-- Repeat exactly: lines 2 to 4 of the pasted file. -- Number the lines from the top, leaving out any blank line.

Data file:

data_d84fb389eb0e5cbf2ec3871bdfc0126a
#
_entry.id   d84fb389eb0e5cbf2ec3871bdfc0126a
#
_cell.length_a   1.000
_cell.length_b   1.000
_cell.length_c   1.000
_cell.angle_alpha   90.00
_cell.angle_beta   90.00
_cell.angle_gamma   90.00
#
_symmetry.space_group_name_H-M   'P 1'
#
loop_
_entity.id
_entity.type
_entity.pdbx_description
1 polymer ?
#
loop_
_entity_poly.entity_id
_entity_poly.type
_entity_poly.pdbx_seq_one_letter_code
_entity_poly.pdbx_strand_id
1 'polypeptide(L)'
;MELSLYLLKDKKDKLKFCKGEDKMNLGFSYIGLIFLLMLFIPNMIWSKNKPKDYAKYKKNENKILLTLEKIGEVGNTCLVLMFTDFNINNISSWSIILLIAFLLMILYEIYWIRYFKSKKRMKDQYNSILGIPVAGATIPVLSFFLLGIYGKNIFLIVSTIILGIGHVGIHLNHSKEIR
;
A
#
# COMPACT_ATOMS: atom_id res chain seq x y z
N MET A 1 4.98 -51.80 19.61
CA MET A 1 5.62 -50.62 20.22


#
_entry.id   d84fb389eb0e5cbf2ec3871bdfc0126a
#